South by south-west: the rulebook on aspect

North, south, east or west, what's the aspect we like best? The outlook remains sunny if your garden faces south but help is …

North, south, east or west, what's the aspect we like best? The outlook remains sunny if your garden faces south but help is at hand for dwellers whose sunny side isn't up, writes Alanna Gallagher

"We take our cue from the plants. We need sunshine," says Simon Healy, director of interior design at Burke, Kennedy Doyle.

"Aspect is hugely important to the siting of a home. South-west facing gardens suit us best because, at the end of a working day, they still offer us light and heat," adds Hugh Wallace of architect firm Douglas Wallace.

The aspect of the back garden remains a significant selling point for Irish buyers. North-facing sites, if small in size, may get no sun at all. East-facing gardens get sun in the morning, which isn't much use if you're out all day working, while south and westerly angles offer the prospect of evening sun and added value to a property.


"Most people prefer to have afternoon and evening sun," says Ken McDonald, managing director of Hooke & McDonald.

"We are sunlight-deficient in this country so it is important to maximise aspect and light," continues Hugh Wallace, who professes that the purchasing public needs to understand a property's aspect and any potential shortcomings it may have if they are to enjoy living there.

"For me the worst aspect a garden can have is to face east," says Hugh Wallace. "Eastern light is fine in the mornings but the problem is that when we want to use the space, it is usually after midday. A north-facing garden may get some sun from the west. If of a certain size, it will also get some sunlight again after four in the afternoon."

Without studying orienteering, how does Joe and Joanna public find out which way a property is facing? "Landmarks are a good way to tell the orientation," says Paul Murgatroyd of DNG. "Faded fabrics, furniture and floorboards will indicate a sunny disposition."

First-time buyers in the market for an apartment need to be very aware of the orientation of their property, advises Hugh Wallace, adding that a lot of modern apartments have little or no sunlight.

For Healy, a single aspect apartment that is north-facing is probably the worst place to live. "People should stop buying them and then developers would have to design their complexes differently."

And they are. The new buzzword in apartment sale circles is dual aspect, an apartment that offers not one, but two sources of daylight. An attractive proposition currently on sale is Hooke & McDonald's block of 40 apartments in Alexandra Walk at Adelaide Square. All units have a balcony that faces south. This premium side of the compass point is reflected in the asking price, which starts from €515,000 for one-bedroom units.

An apartment that ticks all the aspect boxes is DNG's number 21, the Anchorage in Dún Laoghaire. The front of the fourth floor property faces north-east but boasts a sea view while the rear has a classic south-west orientation. This best-of-both-worlds living space comes with a price tag of €675,000.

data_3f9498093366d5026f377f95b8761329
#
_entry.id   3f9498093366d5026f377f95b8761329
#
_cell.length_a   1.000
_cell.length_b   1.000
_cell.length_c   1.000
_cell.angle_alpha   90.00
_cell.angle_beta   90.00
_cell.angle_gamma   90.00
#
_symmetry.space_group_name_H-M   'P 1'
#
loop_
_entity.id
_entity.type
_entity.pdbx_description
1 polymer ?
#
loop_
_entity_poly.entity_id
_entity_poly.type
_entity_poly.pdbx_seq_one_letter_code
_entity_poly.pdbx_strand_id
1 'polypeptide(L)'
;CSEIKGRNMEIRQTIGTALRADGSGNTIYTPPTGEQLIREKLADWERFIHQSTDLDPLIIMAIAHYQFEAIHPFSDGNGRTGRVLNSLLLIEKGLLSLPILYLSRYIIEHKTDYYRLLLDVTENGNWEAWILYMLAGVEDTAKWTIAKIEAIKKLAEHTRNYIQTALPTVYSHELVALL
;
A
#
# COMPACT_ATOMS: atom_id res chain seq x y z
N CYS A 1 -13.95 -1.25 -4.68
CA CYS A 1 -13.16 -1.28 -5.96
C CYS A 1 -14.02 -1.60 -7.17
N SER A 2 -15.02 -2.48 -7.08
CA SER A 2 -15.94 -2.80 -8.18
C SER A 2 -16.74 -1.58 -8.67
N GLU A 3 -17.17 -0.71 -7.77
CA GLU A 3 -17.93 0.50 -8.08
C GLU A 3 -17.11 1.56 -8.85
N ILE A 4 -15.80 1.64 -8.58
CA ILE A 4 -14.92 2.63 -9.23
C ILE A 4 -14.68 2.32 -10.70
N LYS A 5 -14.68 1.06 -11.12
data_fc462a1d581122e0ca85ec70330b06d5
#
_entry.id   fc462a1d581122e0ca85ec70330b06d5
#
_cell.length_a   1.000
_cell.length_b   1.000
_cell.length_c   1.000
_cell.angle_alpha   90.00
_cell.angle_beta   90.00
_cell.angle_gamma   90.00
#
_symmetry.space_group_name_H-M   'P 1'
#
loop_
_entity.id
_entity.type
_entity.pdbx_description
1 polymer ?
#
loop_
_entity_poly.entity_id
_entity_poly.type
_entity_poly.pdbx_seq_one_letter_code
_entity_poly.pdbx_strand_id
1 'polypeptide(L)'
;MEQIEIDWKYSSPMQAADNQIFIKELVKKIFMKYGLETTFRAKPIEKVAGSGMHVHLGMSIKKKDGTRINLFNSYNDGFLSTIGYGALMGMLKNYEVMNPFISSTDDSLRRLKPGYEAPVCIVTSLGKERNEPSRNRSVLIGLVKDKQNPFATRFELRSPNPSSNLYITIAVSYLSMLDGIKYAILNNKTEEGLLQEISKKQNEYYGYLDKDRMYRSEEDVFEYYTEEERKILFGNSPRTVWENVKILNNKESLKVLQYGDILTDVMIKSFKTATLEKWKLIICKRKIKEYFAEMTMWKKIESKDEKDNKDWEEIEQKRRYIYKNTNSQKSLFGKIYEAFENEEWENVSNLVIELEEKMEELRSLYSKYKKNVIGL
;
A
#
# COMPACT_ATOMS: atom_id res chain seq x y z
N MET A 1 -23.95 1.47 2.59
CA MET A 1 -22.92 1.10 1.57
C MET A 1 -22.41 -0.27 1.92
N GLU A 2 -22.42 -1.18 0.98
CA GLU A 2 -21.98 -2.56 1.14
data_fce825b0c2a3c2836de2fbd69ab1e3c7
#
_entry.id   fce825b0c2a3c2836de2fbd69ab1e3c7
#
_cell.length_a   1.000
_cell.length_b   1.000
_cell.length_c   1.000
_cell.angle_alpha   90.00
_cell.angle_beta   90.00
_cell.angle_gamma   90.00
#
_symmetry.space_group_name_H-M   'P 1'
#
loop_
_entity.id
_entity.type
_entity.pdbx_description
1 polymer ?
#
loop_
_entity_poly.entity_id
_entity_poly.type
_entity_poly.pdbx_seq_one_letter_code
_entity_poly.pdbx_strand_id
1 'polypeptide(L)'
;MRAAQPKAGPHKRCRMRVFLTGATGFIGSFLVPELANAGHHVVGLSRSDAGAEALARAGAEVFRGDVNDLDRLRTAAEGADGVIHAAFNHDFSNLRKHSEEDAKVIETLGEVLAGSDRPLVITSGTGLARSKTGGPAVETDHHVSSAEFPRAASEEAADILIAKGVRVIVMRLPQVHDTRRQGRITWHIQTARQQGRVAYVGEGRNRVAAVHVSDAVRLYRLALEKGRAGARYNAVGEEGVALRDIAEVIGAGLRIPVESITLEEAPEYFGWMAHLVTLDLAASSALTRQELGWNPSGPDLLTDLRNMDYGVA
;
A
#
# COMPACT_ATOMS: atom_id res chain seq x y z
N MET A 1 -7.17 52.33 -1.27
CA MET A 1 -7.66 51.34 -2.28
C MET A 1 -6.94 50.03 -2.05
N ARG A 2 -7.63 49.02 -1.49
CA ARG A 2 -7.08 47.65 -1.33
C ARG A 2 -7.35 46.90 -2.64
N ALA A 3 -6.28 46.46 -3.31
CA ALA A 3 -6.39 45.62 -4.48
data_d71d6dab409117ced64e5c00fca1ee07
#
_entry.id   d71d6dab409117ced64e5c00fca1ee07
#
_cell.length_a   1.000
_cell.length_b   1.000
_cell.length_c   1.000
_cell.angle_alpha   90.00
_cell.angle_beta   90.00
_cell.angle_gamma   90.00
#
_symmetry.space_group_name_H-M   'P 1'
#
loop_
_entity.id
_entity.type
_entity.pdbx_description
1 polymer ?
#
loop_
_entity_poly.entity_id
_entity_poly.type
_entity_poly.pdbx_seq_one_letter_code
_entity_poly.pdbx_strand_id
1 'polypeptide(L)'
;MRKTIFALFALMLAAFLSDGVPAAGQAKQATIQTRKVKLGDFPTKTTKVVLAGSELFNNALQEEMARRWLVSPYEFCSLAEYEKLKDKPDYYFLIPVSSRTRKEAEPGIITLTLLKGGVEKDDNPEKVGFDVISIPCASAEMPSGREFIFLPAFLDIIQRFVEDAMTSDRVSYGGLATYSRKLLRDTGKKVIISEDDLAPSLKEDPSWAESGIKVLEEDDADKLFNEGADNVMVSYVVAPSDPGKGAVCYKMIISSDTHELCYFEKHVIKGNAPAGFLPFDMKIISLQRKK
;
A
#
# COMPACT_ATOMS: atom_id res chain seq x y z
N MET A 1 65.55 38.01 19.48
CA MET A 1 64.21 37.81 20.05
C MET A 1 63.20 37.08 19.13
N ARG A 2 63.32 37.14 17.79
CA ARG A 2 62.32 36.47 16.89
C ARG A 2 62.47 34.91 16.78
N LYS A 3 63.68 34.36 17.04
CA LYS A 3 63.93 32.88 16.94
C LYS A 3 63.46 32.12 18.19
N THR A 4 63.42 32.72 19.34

But what can those of us already established in north-facing apartments do to warm up our environments?

"Dark spaces benefit from being made feel cosy and warm," says Gregory Curran, interior designer with Burke Kennedy Doyle. His advice is to liven up northerly aspects with a colour palette of pinks, creams, beiges, taupes and corals.

"Avoid blue and greens like the plague," instructs Healy. "Soften the surfaces with textured fabrics, such as velvets, and say no to fluorescent lighting. Tungsten lighting with lots of lamps featuring shades will help create warm pools of light within the space. Make use of mirrors to bounce any western light that might make an appearance into the space during the day."

While you can't change the aspect of a second-hand house, you can play with its layout to take advantage of its sunnier sides. Hugh Wallace recommends converting dark reception rooms into bedrooms and relocating the living space to take advantage of the property's better aspects.

"In a house with a north-facing back garden it is recommended that you paint the back wall of the property a brilliant white. This helps bounce light into the rear of the house," counsels Curran.

More extreme measures involve rethinking the footprint of the property. If you only get sun to the front of the house, then consider building your living space around this fact. Put the heart of the home where it can enjoy the sun.

And instead of building an extension onto the back of a north or east-facing property, maximise the sense of light and space by creating an internal courtyard instead, suggests Wallace. "This style of design lets light into the rooms that would have become the dark middle rooms in a traditional extension. By moving the extension as little as six metres from the main house and creating a finished level outside that is on a par with the finished flooring inside, you knit the two areas together to give the sense of one big and open space."

You also get the comfort of a southern aspect from the front of your courtyard "extension".

As well as being important aesthetically, aspect is also an important selling point. "There are people who will only buy a home with a south-westerly facing garden while other buyers are willing to look further," says Lisney director John O'Sullivan. "Valuers do take aspect, along with a whole host of other criteria, into consideration when putting a price on a property," continues Murgatroyd.

Finally, don't take the orientation on the brochure for granted. When viewing houses it pays to always be prepared. "I carry a compass with me to show buyers the property's orientation," admits O'Sullivan, confessing that a lot of people don't know how to read the device. "The red arrow faces north."